“What is it about the world that you know is true that everyone else doesn’t understand?”
This is reportedly the key question Peter Thiel asks people before deciding to work with them. It’s also perhaps the best encapsulation of his worldview.
Peter Thiel made big money by making big bets against consensus. He’s lost some bets. But he’s won more.
Some of his contrarian bets have become the stuff of legend in the technology and financial industry. He foresaw the crash of the dotcom bubble and of the housing and financial bubble.
Now he is making more bets that have people scratching their heads: that America is in a “great stagnation” and needs radical technological innovation to fix its problems; that the next big bubble is higher education; that the next startup utopia might be New Zealand, of all places.
Thiel’s accomplishments are almost too many to count: he was the co-founder and CEO of PayPal, the web’s most successful payments company, which he steered through the dotcom bust to a $1.5 billion acquisition; he runs a hedge fund, Clarium Capital, which makes big bets on the future of the global economy, winning (and sometimes losing) fabulous fortunes; he was the first outside investor in Facebook, becoming a billionaire in the process; he founded the venture capital firm Founders Fund, which invests in everything from space rockets to biotech to secretive spy companies to online dating; he is the Godfather of the famed “PayPal Mafia” of investors and entrepreneurs who dominate Silicon Valley.
Perhaps the best way to understand Peter Thiel is to look at his early years. As a teenager, he was a chess prodigy and is still rated a Master. As an undergrad at Stanford studying philosophy, he became acquainted with the French philosopher René Girard, whose mimetic theory holds that imitation is the fundamental mechanism of human behaviour. The reason we want things, is because we want to imitate other people. It’s easy to see how mimetic theory can help Thiel understand and anticipate bubbles, these mass delusions where everyone imitates everyone else.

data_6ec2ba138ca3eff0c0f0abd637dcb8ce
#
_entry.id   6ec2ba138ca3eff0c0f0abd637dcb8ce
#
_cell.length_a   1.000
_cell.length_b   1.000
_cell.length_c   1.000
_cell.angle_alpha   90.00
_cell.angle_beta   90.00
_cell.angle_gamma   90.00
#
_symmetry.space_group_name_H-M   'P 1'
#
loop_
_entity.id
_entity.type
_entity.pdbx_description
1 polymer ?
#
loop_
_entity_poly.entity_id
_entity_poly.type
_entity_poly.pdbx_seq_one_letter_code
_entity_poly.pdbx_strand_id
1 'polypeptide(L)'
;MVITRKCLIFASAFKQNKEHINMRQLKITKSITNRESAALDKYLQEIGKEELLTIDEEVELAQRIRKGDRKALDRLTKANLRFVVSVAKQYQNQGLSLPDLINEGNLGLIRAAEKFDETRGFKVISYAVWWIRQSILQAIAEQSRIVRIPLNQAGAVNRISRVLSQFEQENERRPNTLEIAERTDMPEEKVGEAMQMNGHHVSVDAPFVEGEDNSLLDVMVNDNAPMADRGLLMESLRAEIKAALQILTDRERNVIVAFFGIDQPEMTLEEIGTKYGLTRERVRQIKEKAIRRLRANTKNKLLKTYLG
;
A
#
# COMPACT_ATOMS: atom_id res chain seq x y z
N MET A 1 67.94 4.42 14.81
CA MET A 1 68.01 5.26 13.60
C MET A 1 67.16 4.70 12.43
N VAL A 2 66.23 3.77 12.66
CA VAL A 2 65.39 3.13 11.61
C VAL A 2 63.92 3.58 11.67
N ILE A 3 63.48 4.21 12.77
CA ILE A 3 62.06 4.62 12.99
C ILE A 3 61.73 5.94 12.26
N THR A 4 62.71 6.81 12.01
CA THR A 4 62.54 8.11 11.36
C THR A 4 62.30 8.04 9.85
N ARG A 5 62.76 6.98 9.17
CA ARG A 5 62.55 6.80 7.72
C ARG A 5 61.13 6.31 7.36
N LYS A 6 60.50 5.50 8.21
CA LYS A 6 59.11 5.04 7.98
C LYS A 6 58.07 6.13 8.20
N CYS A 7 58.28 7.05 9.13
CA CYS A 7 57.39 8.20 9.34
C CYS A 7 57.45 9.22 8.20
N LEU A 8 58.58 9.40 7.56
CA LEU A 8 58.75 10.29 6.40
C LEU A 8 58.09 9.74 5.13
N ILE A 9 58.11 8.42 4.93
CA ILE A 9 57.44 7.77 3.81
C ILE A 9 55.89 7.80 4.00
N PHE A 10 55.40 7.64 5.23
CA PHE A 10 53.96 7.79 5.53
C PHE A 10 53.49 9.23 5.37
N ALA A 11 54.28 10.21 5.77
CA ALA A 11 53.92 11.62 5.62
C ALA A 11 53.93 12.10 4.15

At Stanford, Thiel founded the conservative/libertarian newspaper The Stanford Review, going against the conventional liberalism that tends to prevail in the Bay Area. Many of his co-founders at the Stanford Review ended up working with him at PayPal and becoming a core of the PayPal Mafia. Already in college he exhibited some of the traits that would define his career: an intellectual contrarianism combined with an entrepreneurial drive to turn his ideas into a real-world challenge of the status quo.
After stints at Stanford Law School, where he still teaches, white-shoe corporate law and securities trading, Thiel ended up as a co-founder of a cryptography company called Confinity, which became PayPal.
The thing to understand about PayPal is that it wasn’t the biggest Silicon Valley success ($1.5 billion at exit probably doesn’t put it in the top 10), but it’s one of the most legendary. PayPal had to fight everything from the Russian mafia hacking into its payments system, to attorneys general trying to stifle it through regulation, to forced mergers and dirty tricks by investors, to eBay trying to crush the startup that used its platform as a launching pad, to the “nuclear winter” that enveloped Silicon Valley after the dotcom bust and 9/11.
PayPal insiders credit the trial by fire of the “PayPal Wars” with giving them the drive and ambition to start and invest in some of the biggest Silicon Valley successes, from YouTube to LinkedIn to Yelp to Tesla Motors.
Thiel is not right all the time, far from it. And no one knows how his next bet is going to pan out. But if nothing else, Peter Thiel’s career proves one thing: you should ask yourself “what is it about the world that you know is true that everyone else doesn’t understand?”
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